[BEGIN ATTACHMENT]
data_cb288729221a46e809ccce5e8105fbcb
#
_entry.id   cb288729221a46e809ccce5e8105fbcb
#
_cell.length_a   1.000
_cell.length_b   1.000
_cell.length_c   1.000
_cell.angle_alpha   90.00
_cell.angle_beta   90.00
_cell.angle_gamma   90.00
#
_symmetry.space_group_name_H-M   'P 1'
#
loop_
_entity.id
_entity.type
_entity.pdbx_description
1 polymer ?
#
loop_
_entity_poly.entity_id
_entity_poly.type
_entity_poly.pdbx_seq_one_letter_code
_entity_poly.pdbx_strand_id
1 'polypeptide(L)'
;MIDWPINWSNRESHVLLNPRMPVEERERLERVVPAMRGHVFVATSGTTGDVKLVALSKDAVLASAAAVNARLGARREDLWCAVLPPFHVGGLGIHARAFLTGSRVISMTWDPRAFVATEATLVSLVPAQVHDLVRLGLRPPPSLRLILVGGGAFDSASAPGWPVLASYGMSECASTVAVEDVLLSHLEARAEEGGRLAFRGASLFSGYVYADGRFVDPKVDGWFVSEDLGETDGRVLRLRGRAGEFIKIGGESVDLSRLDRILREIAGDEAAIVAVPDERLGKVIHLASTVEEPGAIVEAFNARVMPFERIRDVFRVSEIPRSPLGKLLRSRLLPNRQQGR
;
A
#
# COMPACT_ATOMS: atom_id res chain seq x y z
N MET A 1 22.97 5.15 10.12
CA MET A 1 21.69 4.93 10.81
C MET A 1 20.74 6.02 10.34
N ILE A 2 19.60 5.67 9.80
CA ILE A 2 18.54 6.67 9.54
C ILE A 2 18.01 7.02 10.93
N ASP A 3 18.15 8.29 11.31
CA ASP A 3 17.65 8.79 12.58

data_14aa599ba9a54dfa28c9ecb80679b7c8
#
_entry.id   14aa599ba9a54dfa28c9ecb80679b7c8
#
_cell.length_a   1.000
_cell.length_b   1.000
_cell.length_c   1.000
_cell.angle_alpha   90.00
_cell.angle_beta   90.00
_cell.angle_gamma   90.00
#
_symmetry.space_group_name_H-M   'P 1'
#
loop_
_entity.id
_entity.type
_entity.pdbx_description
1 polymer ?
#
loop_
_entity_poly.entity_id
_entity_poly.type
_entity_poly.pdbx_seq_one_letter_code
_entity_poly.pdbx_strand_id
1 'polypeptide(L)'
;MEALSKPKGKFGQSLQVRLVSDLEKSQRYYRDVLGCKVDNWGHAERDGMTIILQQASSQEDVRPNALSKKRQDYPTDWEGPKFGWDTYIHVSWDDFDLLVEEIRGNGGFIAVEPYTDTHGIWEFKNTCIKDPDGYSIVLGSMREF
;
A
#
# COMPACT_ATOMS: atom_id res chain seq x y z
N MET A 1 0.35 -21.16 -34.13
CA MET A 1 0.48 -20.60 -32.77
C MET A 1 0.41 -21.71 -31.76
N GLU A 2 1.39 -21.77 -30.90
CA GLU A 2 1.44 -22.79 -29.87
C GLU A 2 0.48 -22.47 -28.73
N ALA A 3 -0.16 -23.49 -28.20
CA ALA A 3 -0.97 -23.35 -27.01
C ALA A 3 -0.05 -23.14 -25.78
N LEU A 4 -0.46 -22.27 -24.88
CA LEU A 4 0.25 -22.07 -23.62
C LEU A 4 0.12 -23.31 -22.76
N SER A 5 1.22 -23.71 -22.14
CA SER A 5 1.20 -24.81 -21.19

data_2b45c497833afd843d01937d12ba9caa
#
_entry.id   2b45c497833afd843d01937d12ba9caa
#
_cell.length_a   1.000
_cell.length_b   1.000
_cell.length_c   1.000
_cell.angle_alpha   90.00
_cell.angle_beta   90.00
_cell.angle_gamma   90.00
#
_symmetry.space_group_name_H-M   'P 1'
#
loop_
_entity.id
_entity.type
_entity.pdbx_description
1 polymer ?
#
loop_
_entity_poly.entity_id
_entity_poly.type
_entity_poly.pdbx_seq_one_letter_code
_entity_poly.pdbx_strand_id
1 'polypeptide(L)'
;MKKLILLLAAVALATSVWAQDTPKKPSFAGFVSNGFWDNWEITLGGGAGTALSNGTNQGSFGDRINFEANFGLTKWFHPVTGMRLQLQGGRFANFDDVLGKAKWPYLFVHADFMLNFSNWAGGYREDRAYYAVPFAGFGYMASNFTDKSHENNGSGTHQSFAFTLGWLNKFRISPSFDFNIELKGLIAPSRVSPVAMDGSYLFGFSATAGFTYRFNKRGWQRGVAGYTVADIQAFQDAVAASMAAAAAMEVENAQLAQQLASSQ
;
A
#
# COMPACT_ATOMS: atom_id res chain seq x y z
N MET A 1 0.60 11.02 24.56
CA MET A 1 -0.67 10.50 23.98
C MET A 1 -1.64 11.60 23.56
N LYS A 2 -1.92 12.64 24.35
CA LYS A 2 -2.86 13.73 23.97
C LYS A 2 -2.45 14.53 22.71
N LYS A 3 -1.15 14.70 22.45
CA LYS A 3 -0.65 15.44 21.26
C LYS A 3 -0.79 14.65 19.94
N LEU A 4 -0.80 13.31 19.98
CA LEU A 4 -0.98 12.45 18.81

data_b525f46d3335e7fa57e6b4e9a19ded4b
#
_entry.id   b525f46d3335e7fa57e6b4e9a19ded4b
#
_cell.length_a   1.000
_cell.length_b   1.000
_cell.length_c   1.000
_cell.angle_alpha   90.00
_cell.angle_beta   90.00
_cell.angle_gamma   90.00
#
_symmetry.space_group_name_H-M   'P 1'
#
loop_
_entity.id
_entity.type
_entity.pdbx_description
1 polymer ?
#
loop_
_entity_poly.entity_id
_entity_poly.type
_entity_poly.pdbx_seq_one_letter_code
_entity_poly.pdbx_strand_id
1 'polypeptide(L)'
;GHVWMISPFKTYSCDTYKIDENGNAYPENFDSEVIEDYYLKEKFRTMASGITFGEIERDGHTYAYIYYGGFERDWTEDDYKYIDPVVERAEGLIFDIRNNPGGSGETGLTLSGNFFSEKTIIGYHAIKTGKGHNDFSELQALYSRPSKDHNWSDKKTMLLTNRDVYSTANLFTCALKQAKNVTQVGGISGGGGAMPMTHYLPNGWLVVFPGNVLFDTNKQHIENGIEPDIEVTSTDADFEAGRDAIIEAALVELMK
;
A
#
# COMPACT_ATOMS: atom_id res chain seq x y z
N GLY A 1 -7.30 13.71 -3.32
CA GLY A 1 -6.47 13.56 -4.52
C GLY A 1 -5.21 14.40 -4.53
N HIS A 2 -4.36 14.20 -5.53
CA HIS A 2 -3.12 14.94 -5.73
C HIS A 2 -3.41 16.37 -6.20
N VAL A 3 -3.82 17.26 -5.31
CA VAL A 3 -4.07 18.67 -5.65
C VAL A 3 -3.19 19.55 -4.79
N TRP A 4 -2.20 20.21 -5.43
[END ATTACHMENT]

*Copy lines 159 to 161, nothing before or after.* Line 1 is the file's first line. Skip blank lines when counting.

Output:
C HIS A 2 -3.41 16.37 -6.20
N VAL A 3 -3.82 17.26 -5.31
CA VAL A 3 -4.07 18.67 -5.65